We've said it before, and we'll say it again; Space isn't all Astronauts and Rocket Scientists.
There are thousands of different roles in the space sector, and whilst STEM leads the way, there truly is a place for everyone.
Space for Everyone
The space sector is one of the fastest growing industries globally – it’s predicted to be worth $3 trillion by 2040.
The global space economy grew by 6.7 % on average per year between 2005 and 2017, almost twice the 3.5 % average yearly growth of the global economy.
One particular contribution to this growth has been the “NewSpace” phenomenon: a series of technological and business model innovations that have led to a significant reduction in costs and resulted in the provision of new products and services that have broadened the existing customer base.
The space sector is sectioned roughly into two categories : Upstream, concerned with the manufacture and operations of space systems – getting things into space; and Downstream, which is using the space technology in space and bringing it down to Earth.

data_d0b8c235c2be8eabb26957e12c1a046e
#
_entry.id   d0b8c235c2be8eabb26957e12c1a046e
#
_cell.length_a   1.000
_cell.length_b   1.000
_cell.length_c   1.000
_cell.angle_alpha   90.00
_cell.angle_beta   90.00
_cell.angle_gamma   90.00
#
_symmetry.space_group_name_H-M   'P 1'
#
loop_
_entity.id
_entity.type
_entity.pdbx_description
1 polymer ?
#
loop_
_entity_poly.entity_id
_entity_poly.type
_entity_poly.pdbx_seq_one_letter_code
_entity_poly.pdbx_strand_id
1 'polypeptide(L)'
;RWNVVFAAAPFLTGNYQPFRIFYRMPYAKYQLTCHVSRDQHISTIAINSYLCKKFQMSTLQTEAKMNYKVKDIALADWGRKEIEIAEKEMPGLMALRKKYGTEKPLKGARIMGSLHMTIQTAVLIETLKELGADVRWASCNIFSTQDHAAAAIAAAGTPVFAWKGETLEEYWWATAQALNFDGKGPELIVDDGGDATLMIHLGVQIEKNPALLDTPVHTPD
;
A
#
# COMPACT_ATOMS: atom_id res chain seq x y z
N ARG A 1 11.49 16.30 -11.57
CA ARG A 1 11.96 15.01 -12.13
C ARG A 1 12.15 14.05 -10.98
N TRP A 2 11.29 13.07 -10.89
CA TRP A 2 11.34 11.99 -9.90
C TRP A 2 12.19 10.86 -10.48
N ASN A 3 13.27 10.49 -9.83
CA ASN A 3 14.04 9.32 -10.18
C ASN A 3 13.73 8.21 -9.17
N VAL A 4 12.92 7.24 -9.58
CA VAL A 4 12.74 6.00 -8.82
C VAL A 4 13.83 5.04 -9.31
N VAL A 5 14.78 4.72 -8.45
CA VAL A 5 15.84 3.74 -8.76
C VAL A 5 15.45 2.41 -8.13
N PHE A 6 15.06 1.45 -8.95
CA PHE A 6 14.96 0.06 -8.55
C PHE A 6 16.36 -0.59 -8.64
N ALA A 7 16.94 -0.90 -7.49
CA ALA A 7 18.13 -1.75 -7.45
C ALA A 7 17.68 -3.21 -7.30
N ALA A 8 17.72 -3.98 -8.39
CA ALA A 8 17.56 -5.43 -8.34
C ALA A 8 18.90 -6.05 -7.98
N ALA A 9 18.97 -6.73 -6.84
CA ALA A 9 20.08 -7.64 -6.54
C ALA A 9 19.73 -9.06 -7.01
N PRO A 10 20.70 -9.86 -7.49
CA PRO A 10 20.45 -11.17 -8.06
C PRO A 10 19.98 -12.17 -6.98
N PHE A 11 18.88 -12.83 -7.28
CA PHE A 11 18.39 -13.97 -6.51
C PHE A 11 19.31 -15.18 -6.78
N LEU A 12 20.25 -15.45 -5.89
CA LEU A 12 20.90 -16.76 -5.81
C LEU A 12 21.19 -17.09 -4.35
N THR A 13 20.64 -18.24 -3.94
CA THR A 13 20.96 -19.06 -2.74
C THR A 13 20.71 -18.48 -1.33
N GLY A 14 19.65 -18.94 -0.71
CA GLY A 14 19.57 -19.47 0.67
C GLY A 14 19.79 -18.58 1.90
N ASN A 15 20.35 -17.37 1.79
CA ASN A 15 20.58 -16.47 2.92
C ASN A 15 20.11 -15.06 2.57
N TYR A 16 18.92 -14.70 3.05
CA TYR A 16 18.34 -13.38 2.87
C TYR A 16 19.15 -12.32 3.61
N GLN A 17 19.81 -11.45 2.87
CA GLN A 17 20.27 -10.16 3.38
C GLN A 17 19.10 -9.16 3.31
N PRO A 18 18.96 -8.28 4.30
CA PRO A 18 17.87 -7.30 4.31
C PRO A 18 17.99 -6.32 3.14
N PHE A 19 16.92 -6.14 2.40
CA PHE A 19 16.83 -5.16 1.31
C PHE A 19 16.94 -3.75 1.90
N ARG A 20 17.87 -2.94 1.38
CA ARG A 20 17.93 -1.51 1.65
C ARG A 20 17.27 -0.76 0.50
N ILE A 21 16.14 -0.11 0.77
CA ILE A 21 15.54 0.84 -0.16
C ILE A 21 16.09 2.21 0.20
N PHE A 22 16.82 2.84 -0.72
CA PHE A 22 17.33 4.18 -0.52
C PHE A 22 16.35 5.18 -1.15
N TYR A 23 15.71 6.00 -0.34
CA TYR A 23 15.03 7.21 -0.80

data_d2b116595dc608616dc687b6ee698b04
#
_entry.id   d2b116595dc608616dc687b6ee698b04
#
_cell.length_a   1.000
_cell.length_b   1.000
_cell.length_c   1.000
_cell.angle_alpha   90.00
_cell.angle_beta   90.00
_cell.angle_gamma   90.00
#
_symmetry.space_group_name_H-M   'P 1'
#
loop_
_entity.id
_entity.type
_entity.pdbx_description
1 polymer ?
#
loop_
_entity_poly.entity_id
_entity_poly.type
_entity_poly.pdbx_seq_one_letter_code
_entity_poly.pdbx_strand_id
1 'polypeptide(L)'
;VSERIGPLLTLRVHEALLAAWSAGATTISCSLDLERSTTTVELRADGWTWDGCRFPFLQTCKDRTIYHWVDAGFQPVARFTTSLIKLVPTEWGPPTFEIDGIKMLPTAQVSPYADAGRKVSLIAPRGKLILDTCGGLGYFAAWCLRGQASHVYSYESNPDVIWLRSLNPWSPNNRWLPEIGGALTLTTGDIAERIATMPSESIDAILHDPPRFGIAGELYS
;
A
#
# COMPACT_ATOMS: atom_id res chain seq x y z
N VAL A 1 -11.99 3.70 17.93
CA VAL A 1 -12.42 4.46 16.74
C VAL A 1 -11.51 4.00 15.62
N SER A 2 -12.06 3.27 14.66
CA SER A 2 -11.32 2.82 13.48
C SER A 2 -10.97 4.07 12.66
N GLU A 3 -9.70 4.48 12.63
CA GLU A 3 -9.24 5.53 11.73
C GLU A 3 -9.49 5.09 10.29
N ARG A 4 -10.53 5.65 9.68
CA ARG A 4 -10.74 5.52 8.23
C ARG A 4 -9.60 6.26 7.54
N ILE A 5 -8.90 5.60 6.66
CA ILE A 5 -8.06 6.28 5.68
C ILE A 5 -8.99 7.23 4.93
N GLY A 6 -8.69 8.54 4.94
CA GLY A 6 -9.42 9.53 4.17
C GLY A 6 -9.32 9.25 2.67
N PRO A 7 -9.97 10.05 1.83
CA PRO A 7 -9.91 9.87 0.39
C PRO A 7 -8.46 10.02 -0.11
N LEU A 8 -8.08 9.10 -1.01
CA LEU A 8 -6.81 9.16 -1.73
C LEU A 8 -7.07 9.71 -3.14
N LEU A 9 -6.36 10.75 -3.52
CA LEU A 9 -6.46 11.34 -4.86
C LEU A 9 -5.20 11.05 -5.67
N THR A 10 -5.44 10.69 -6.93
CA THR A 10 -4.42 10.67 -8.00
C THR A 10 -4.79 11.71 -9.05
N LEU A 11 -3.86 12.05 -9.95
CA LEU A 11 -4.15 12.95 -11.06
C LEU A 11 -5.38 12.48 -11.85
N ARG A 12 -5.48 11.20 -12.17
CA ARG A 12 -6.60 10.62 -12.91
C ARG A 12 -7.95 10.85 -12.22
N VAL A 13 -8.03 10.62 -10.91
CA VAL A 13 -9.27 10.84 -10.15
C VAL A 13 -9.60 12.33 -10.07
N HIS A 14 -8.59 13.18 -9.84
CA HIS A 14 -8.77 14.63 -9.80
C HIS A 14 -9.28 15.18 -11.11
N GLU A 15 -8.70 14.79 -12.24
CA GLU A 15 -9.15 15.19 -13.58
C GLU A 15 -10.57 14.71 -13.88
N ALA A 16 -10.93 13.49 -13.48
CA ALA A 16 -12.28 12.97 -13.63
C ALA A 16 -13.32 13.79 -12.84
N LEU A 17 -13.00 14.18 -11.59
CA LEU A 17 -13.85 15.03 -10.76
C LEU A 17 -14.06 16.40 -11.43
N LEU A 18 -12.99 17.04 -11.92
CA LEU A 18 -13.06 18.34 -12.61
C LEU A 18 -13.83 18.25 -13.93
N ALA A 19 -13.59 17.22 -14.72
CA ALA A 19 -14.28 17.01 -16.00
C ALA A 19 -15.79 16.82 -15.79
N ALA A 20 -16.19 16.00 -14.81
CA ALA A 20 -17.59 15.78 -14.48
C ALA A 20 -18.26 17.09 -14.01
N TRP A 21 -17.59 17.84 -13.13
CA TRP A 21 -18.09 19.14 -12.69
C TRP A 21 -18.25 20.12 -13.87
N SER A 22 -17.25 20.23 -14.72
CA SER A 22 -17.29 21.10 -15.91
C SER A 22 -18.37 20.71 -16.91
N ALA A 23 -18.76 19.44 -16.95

That data can be used in a number of different ways:
• Commercial usage: Like farmers using the data to track their crop yields
• Consumer usage: So Satellite TV, Mobile phone networks and Sat Navs. (Canmention games like Pokemon Go – that uses space data!)
• Public Users: Like the weather reports, or for disaster management and warning.
• Defence& security: Satellite data is used to keep us all safe.
The space sector is also made up of NewSpace companies and Old Space organisations. NewSpace companies are independent and privately owned and funded. There’s been an absolute explosion of NewSpace companies that have started since the turn of the millennium and many of them are driving innovation in the sector. Since 2000, the Space sector has attracted at least €150 billion of private investment every year.